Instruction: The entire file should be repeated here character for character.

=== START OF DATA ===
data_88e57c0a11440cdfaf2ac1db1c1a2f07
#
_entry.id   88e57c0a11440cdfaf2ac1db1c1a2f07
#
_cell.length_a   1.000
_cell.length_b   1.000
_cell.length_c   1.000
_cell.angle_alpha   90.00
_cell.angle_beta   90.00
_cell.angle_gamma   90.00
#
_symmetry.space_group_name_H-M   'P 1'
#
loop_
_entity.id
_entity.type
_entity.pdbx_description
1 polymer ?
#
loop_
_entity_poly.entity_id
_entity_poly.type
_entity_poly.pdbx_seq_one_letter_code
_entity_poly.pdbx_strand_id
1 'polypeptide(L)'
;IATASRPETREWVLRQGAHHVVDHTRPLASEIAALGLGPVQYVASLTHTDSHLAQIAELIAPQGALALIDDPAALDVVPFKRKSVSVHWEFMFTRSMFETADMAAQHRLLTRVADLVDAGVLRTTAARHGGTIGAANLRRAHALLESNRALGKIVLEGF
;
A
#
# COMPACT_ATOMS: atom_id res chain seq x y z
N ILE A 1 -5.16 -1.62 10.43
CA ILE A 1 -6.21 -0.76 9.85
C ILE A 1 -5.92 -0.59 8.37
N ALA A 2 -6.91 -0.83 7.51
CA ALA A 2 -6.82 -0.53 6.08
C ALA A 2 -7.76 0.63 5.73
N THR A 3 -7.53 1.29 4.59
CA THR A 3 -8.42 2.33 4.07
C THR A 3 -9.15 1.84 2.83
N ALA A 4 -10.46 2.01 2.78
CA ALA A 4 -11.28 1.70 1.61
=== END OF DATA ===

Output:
data_88e57c0a11440cdfaf2ac1db1c1a2f07
#
_entry.id   88e57c0a11440cdfaf2ac1db1c1a2f07
#
_cell.length_a   1.000
_cell.length_b   1.000
_cell.length_c   1.000
_cell.angle_alpha   90.00
_cell.angle_beta   90.00
_cell.angle_gamma   90.00
#
_symmetry.space_group_name_H-M   'P 1'
#
loop_
_entity.id
_entity.type
_entity.pdbx_description
1 polymer ?
#
loop_
_entity_poly.entity_id
_entity_poly.type
_entity_poly.pdbx_seq_one_letter_code
_entity_poly.pdbx_strand_id
1 'polypeptide(L)'
;IATASRPETREWVLRQGAHHVVDHTRPLASEIAALGLGPVQYVASLTHTDSHLAQIAELIAPQGALALIDDPAALDVVPFKRKSVSVHWEFMFTRSMFETADMAAQHRLLTRVADLVDAGVLRTTAARHGGTIGAANLRRAHALLESNRALGKIVLEGF
;
A
#
# COMPACT_ATOMS: atom_id res chain seq x y z
N ILE A 1 -5.16 -1.62 10.43
CA ILE A 1 -6.21 -0.76 9.85
C ILE A 1 -5.92 -0.59 8.37
N ALA A 2 -6.91 -0.83 7.51
CA ALA A 2 -6.82 -0.53 6.08
C ALA A 2 -7.76 0.63 5.73
N THR A 3 -7.53 1.29 4.59
CA THR A 3 -8.42 2.33 4.07
C THR A 3 -9.15 1.84 2.83
N ALA A 4 -10.46 2.01 2.78
CA ALA A 4 -11.28 1.70 1.61